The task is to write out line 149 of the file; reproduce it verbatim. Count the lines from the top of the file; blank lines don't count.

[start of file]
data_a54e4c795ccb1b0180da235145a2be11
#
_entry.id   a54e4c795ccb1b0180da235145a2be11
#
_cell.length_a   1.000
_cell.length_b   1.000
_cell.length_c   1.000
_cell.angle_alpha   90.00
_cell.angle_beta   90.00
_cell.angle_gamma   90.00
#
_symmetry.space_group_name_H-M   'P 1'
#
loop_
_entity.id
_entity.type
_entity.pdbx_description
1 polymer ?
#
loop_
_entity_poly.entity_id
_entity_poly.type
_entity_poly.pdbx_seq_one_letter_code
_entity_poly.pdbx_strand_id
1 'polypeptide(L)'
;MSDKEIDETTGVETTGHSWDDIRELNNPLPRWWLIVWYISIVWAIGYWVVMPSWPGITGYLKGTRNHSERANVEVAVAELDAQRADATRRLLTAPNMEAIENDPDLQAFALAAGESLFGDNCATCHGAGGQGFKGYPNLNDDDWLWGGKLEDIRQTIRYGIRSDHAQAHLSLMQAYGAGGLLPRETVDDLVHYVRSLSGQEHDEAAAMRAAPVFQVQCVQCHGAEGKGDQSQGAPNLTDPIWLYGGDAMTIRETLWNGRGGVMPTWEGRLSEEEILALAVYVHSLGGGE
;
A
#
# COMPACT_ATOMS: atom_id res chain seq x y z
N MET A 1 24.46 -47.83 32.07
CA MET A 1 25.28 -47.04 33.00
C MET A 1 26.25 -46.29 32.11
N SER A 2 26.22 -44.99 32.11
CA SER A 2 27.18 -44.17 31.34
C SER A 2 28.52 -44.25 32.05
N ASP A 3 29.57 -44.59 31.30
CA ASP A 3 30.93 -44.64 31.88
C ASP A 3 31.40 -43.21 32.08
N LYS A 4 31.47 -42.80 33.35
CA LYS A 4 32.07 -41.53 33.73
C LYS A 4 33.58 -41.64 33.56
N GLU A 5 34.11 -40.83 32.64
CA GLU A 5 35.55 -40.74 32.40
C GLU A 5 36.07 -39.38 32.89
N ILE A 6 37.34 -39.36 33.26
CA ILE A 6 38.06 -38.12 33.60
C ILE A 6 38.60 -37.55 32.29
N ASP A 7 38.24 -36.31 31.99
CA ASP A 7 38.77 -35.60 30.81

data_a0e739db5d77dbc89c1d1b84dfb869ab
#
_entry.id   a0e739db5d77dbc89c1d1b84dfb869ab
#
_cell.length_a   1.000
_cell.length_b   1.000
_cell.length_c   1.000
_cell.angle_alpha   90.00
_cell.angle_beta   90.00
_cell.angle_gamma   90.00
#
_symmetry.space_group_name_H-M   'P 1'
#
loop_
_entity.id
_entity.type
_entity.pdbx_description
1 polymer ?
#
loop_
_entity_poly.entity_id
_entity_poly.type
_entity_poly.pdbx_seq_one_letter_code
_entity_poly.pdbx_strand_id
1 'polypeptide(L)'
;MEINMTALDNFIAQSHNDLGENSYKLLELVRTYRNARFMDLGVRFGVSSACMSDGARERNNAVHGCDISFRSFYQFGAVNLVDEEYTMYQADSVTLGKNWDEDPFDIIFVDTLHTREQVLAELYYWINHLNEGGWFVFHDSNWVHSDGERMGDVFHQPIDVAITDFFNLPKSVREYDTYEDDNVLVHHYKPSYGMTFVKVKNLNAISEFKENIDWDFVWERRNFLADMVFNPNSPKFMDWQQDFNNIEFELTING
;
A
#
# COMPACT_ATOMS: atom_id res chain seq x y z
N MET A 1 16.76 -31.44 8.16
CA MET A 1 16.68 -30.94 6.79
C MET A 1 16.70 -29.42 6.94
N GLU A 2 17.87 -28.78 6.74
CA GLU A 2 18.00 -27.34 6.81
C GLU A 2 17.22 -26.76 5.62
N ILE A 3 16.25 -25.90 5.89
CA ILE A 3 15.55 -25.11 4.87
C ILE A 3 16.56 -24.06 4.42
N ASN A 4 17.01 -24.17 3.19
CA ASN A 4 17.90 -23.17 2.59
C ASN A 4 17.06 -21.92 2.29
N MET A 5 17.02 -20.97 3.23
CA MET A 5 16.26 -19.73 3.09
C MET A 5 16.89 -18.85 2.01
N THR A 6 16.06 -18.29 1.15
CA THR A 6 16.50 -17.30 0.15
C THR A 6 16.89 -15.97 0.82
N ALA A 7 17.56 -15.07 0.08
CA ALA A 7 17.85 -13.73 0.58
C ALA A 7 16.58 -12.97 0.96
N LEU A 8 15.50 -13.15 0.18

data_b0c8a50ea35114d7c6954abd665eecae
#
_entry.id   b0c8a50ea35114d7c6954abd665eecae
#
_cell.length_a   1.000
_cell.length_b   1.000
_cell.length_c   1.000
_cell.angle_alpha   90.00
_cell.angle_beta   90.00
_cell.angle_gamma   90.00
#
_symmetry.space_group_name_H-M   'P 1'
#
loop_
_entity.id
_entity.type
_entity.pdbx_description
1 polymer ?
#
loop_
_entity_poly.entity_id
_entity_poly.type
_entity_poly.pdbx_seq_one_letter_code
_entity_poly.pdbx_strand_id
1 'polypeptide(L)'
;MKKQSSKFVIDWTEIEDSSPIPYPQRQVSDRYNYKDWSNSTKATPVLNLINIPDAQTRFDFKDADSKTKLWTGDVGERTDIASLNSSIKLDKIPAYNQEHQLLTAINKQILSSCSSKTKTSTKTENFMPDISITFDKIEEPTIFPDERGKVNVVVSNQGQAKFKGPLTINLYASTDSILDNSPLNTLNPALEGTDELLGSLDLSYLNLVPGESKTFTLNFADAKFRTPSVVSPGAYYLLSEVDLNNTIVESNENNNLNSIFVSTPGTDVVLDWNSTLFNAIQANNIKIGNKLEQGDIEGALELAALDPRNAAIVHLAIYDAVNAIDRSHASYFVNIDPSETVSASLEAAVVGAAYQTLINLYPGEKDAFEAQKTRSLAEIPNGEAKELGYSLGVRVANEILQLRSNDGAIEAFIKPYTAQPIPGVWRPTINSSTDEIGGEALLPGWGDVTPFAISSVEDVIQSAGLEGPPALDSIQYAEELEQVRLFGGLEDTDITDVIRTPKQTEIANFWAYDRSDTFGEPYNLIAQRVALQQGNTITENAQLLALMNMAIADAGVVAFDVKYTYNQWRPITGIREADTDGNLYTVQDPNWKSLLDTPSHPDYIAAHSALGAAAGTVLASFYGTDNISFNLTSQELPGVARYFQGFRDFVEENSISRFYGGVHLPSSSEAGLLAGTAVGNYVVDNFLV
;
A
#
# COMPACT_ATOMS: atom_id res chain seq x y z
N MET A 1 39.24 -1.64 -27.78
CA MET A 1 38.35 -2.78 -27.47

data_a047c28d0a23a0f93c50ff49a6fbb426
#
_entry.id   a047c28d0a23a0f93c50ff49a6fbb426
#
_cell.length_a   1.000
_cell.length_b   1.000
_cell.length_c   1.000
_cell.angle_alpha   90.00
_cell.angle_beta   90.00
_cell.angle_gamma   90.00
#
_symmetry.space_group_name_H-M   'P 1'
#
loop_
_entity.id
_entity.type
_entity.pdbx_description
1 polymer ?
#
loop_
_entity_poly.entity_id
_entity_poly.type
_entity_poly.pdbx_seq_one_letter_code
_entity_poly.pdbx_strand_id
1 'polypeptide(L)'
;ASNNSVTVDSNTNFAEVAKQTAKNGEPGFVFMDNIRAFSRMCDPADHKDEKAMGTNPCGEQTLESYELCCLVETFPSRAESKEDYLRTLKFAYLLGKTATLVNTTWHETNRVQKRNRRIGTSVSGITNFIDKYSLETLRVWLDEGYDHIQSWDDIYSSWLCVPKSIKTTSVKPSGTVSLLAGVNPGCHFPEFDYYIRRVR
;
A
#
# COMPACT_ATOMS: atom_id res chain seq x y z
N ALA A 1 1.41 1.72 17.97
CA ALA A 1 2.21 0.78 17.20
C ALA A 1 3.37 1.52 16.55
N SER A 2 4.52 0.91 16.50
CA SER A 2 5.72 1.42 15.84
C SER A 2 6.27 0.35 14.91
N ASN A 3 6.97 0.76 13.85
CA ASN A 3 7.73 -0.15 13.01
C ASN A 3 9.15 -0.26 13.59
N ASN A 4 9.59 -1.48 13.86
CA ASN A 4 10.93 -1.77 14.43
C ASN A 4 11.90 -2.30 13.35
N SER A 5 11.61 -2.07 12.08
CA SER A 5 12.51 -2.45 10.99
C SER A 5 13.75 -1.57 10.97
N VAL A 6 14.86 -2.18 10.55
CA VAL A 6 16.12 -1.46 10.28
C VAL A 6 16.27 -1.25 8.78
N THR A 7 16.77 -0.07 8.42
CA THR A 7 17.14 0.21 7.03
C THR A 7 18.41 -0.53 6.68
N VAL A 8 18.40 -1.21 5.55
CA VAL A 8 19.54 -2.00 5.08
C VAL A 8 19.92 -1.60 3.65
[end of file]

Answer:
_entity.id